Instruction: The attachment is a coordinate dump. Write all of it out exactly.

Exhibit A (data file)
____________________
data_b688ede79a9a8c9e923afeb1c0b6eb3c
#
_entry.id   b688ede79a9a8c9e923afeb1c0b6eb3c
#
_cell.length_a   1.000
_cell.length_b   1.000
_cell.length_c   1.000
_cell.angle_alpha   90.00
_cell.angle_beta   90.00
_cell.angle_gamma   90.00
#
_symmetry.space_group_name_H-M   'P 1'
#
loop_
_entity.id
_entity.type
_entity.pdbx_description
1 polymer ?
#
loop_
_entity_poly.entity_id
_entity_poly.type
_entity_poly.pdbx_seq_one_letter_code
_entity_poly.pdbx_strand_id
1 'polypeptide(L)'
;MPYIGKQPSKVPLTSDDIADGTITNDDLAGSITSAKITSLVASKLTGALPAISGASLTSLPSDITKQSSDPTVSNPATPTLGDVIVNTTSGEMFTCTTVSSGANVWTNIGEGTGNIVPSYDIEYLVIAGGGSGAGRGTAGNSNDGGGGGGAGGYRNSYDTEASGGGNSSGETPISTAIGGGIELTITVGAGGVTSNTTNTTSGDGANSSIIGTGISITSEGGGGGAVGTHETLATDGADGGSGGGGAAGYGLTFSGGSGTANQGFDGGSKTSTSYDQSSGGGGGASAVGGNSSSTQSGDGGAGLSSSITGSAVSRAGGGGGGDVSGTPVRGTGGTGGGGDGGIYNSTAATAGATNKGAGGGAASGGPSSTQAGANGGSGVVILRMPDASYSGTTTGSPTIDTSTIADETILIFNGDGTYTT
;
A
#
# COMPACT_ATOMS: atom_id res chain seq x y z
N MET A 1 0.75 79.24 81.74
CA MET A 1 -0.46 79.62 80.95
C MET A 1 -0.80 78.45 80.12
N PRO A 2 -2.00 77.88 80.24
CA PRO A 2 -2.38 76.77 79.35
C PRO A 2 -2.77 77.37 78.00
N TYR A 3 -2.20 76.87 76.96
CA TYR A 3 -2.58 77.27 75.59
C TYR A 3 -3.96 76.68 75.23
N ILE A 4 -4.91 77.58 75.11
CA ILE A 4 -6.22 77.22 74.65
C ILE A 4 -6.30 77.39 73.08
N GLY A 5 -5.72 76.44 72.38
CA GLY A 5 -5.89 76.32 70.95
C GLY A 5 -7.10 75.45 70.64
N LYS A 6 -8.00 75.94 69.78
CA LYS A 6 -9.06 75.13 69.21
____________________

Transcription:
data_b688ede79a9a8c9e923afeb1c0b6eb3c
#
_entry.id   b688ede79a9a8c9e923afeb1c0b6eb3c
#
_cell.length_a   1.000
_cell.length_b   1.000
_cell.length_c   1.000
_cell.angle_alpha   90.00
_cell.angle_beta   90.00
_cell.angle_gamma   90.00
#
_symmetry.space_group_name_H-M   'P 1'
#
loop_
_entity.id
_entity.type
_entity.pdbx_description
1 polymer ?
#
loop_
_entity_poly.entity_id
_entity_poly.type
_entity_poly.pdbx_seq_one_letter_code
_entity_poly.pdbx_strand_id
1 'polypeptide(L)'
;MPYIGKQPSKVPLTSDDIADGTITNDDLAGSITSAKITSLVASKLTGALPAISGASLTSLPSDITKQSSDPTVSNPATPTLGDVIVNTTSGEMFTCTTVSSGANVWTNIGEGTGNIVPSYDIEYLVIAGGGSGAGRGTAGNSNDGGGGGGAGGYRNSYDTEASGGGNSSGETPISTAIGGGIELTITVGAGGVTSNTTNTTSGDGANSSIIGTGISITSEGGGGGAVGTHETLATDGADGGSGGGGAAGYGLTFSGGSGTANQGFDGGSKTSTSYDQSSGGGGGASAVGGNSSSTQSGDGGAGLSSSITGSAVSRAGGGGGGDVSGTPVRGTGGTGGGGDGGIYNSTAATAGATNKGAGGGAASGGPSSTQAGANGGSGVVILRMPDASYSGTTTGSPTIDTSTIADETILIFNGDGTYTT
;
A
#
# COMPACT_ATOMS: atom_id res chain seq x y z
N MET A 1 0.75 79.24 81.74
CA MET A 1 -0.46 79.62 80.95
C MET A 1 -0.80 78.45 80.12
N PRO A 2 -2.00 77.88 80.24
CA PRO A 2 -2.38 76.77 79.35
C PRO A 2 -2.77 77.37 78.00
N TYR A 3 -2.20 76.87 76.96
CA TYR A 3 -2.58 77.27 75.59
C TYR A 3 -3.96 76.68 75.23
N ILE A 4 -4.91 77.58 75.11
CA ILE A 4 -6.22 77.22 74.65
C ILE A 4 -6.30 77.39 73.08
N GLY A 5 -5.72 76.44 72.38
CA GLY A 5 -5.89 76.32 70.95
C GLY A 5 -7.10 75.45 70.64
N LYS A 6 -8.00 75.94 69.78
CA LYS A 6 -9.06 75.13 69.21